ROGERSVILLE — Both parents of 8-month-old Malcom Xavier Smith, who died July 15, 2019, have been charged with aggravated child abuse, a Class A felony with the same potential penalty as a second-degree murder charge due to Haley’s Law.

The child’s death was investigated last year by the Tennessee Department of Children’s Services and Hawkins County Sheriff’s Office as a potential shaken baby syndrome death, although neither police nor the attorney general’s office have released information about the specific cause of death.

The child’s mother, Jennifer Elise Smith, 33, 1016 Locust St., Rogersville, was arrested Sept. 2 on a Hawkins County grand jury sealed indictment charging her with one count of aggravated child abuse.

On Sept. 3, the child’s father, Andrew Scott Smith, 50, 141 Howes Chapel Road, Rogersville, was served with a sealed indictment warrant on the same charge.

Both indictments were handed down by the grand jury on Aug. 17.

Although Andrew Smith was released from the Hawkins County Jail on $100,000 bond only four hours after his arrest, as of Tuesday evening Jennifer Smith remained held in the jail on $100,000 bond.

Both are scheduled for arraignment in Hawkins County Criminal Court on Oct. 9.

Why no murder indictment?

After the Times News broke the story abut Jennifer Smith’s arrest last week, there was a barrage of social media questions and comments questioning why prosecutors didn’t pursue a murder charge.

Attorney General Dan Armstrong told the Times News on Tuesday that Haley’s Law is useful in cases where it might be hard to prove specifically who administered the fatal injuries, particularly in cases where abuse may have taken place over an extended period of time.

“What Haley’s Law did was bring in not only abuse of a child, but neglect and endangerment,” Armstrong said. “It made it where we didn’t have to actually prove that a certain person physically abused a child. We could prove it that way, or we could charge the same class felony by proving they had a supervisory role and failed to adequately protect the child, which was their duty.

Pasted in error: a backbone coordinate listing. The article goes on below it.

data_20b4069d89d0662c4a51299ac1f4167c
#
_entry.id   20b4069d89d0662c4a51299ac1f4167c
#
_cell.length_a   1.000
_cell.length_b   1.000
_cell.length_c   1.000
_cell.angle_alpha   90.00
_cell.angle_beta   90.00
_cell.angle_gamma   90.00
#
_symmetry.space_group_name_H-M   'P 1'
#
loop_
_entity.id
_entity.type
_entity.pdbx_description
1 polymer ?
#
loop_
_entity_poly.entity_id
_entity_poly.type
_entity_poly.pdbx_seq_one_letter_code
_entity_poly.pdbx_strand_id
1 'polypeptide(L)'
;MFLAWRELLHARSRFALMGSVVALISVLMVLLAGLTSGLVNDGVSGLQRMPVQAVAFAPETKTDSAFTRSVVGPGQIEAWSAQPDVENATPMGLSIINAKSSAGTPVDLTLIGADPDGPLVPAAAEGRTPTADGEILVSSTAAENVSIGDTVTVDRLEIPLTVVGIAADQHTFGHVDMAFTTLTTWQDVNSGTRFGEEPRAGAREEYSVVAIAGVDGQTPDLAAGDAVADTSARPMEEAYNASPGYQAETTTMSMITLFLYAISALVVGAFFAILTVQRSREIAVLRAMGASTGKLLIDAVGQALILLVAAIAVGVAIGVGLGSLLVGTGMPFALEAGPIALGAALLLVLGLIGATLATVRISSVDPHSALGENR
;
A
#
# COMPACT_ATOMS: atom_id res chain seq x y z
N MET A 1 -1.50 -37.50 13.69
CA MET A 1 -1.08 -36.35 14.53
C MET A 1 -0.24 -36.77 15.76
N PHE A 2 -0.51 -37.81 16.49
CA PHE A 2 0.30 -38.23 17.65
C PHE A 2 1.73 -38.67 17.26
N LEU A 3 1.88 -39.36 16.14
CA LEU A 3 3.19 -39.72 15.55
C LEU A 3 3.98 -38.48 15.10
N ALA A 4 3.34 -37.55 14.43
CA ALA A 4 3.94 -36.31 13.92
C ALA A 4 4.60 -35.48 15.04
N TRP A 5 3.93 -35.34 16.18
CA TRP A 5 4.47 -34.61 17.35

“So that brings in neglect and endangerment,” Armstrong added. “Haley’s Law basically put neglect and endangerment into the same proposition as child abuse so it would result in that (Class) A felony.”

As a Class A felony, aggravated child abuse can result in a sentence of up to 60 years, depending on the defendant’s prior criminal record. At a minimum, Armstrong noted, the sentence would be 15-25 years, which is the same potential sentence as a second-degree murder conviction.

“Possible shaken baby syndrome”

According to the indictments, the death of the infant was attributed to injuries suffered on or about June 26-30, 2019.

The DCS initiated an investigation of the child’s injuries on July 1, 2019, as “possible shaken baby syndrome.”

According to an HCSO report filed by Deputy Jesse Williams, DCS investigator Jessica Wilder reported to the HCSO on July 1, 2019, that she had received a report on the child.

Wilder reported that the baby was taken to a hospital on June 30, and “is on a feeding tube, possible shaken baby syndrome.”

The July 1, 2019, report further stated that the child was at Children’s Hospital in Knoxville, where he died on July 15, 2019.

A copy of Andrew Smith’s indictment was unavailable Tuesday, but Jennifer Smith’s indictment alleges she “is criminally responsible as a party or principal by knowingly abusing or neglecting a child under 8 years of age, Malcom Xavier Smith, so as to adversely affect the child’s health and welfare in such a manner that resulted in serious bodily injury.”